1940

All posts tagged 1940

Horror Mash-up: Maureen O’Hara and Maria Ouspenskaya

Published April 28, 2018 by biggayhorrorfan

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The scarlet streaked Maureen O’Hara began her career in such gothic offerings as Jamaica Inn, directed by Alfred Hitchcock, and the classic The Hunchback of Notre Dame, both featuring her mentor Charles Laughton. Famed as an acting teacher, the luminescent Maria Ouspenskaya is best remembered for the spooky warnings that she gave to the unfortunate Lon Chaney, Jr. in the original The Wolf Man. Reprising that favored role in Frankenstein Meets the Wolfman, Ouspenskaya also gave a humorously vibrant performance in the Universal shocker The Mystery of Marie RogetDance 2

Thankfully, these two dynamic forces met face-to-face in the 1940 romantic-comedy musical Dance, Girl, Dance. Here, O’Hara is the strong willed Judy O’Brien. Longing for a career as a professional dancer, O’Brien’s extreme pride finds her turning a blind eye to true offers of help while establishing herself as a joke act in burlesque – setting up her rival, Bubbles, played with sharp intent by Lucille Ball, for applause.

Ouspenskaya, meanwhile, plays O’Hara’s loving movement mentor, Madame Lydia Basilova. They two have a tender and affectionate relationship, one that is cut short when tragedy removes Basilova from the scene…just as she is about to help launch O’Brien on a true artistic journey.

lucille danceDirected by Dorothy Arzner, one of the few female directors working in Hollywood’s Golden Age, this truly enjoyable outing, nicely, has several moments of feminist intent. The last act, in particular, features a truly fiery O’Hara, excelling as O’Brien blasts society’s double standards with pointed fervor.

But, overall, this is simply just a fun romp wherein,  unsurprisingly, Ball nearly steals the show here with her snappy demeanor. But , importantly, it is O’Hara and Ouspenskaya  who decorate it with visual significance and real heart.

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Until the next time, SWEET love and pink GRUE, Big Gay Horror Fan!

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Unsung Heroines of Horror: Jo Ann Sayers

Published February 23, 2017 by biggayhorrorfan

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Granted, the elegant Jo Ann Sayers shared a strong professional association with one of the grand dames of cinema, Rosalind Russell. Sayers not only co-starred with Russell in the bright 1939 mystery Fast and Loose, but she also originated the title role in My Sister Eileen, a popular comedy that would bring Russell continued success in later years. Sayers, perhaps, showed her greatest sense of fortitude, though, in her final major screen role. As the determined Judith Blair, a skilled nurse and the favored companion of the investigative Dr. Mason, Sayers brings a sense of true spunk to the 1940 Boris Karloff thriller The Man With Nine Lives and proves that the women of those early horror programmers were often just as vital and adventurous as their male counterparts. jo-ann-sawyers-2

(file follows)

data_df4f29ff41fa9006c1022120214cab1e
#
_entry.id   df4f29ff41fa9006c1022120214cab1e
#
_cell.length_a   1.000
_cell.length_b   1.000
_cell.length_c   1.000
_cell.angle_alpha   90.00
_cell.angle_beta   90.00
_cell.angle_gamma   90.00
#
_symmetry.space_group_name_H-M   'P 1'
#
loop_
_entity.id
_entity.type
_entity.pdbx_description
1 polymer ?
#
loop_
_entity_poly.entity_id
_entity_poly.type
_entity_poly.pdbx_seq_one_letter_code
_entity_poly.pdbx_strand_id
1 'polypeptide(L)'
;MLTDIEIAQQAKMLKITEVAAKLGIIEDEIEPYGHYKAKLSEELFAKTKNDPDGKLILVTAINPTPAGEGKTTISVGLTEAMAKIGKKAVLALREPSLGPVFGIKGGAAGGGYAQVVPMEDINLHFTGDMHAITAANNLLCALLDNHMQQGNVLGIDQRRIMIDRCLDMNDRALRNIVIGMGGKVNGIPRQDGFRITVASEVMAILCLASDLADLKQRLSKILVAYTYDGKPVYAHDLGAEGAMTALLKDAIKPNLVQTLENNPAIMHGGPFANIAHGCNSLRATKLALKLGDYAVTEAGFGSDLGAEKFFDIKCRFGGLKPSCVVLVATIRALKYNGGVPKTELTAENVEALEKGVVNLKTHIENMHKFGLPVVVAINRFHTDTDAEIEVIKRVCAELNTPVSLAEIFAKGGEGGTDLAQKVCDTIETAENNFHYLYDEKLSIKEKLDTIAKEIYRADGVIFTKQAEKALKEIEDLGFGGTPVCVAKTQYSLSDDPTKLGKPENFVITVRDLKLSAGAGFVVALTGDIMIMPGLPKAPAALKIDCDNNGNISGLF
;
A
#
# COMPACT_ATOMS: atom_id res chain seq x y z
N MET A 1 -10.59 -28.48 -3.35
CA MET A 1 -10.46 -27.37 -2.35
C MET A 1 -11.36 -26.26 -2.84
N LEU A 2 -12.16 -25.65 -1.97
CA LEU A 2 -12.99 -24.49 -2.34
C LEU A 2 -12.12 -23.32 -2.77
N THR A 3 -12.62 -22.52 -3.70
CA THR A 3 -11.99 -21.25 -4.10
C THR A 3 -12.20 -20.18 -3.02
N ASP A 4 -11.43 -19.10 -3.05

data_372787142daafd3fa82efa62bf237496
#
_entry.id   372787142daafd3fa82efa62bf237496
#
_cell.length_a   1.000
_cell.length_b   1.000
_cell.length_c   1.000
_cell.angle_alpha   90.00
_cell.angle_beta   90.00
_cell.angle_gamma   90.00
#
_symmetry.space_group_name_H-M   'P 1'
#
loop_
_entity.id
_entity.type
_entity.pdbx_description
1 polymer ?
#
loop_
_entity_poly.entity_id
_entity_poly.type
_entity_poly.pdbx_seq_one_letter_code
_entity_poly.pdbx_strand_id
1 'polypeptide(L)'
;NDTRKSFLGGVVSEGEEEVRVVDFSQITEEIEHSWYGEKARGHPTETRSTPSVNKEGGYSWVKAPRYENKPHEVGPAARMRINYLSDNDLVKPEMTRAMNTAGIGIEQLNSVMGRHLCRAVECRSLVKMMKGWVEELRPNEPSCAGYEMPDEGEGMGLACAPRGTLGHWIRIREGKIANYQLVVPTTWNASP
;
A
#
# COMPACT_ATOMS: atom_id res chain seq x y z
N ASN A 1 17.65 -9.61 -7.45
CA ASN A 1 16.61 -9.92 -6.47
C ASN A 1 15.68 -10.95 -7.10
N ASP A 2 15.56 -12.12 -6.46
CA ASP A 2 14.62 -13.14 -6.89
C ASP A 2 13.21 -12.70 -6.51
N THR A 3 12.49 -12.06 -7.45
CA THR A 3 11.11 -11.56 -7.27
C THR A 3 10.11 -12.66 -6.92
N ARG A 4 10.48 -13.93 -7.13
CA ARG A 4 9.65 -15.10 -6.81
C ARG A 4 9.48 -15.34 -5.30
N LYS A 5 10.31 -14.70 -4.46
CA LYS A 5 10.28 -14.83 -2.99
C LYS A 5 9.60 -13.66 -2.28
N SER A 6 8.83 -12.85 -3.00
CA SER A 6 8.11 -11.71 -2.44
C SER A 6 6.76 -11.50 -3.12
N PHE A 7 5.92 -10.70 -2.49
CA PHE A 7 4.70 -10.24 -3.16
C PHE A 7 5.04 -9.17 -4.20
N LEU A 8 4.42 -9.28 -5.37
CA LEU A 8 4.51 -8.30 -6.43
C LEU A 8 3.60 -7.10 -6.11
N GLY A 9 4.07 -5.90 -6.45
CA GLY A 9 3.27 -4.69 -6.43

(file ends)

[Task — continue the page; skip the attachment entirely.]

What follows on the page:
Following the determined Mason (Roger Pryor) to a deserted island, Sayers’ Blair is a magnificent trooper. Even after falling through loose flooring, she helps her curious companion pick away at a wall of ice and assists him in reviving the slumbering Leon Kravaal (Karloff), whose work has kept him (and several other unfortunates) secreted away in a coma for 10 years. Mason is thrilled when Kravaal awakens because, separately, the two have been trying to regulate the use of elongated deep freeze to cure patients of terminal disease. Soon Kravaal realizes that he has accidentally perfected his formula, but the antagonism of the three companions who have been trapped along with him proves to be disastrous. After a one of the men is shot, the unhinged Kravaal kidnaps everyone, determined to perfect his work on them.

Soon Blair is serving as cook, conscience and companion to all. As their numbers dwindle due to Kravaal’s psychosis, she even allows herself to be the mad doctor’s final guinea pig in order to spare Mason. With dignity and poise, Sayers enacts mother, heroine and dignified pin-up here – while the men are often regulated to simple emotions such as fear and anger. Sayers also foreshadows the popular final girl characters of the early 80s when Blair survives Kravaal’s tinkering and lives to work another day with Mason.man-with-nine-lives

Naturally, Karloff, sporting a dusty beard, is magnetic here, portraying a handsome and soft spoken genius eternally teetering eternally on the brink of madness. Visually, cinematographer Benjamin Kline also captures the icy set design with a taut arctic sweep, offering up a nice alternative to the moors and shadowy corners of the day’s popular Frankenstein and Wolf Man pieces. But the most impressive piece of cinema elegance here may be Sayers’ lovely cheekbones and expressive eyes, making her take on Blair a force of celluloid nature in every sense of the word.

Until the next time – SWEET love and pink GRUE, Big Gay Horror Fan!

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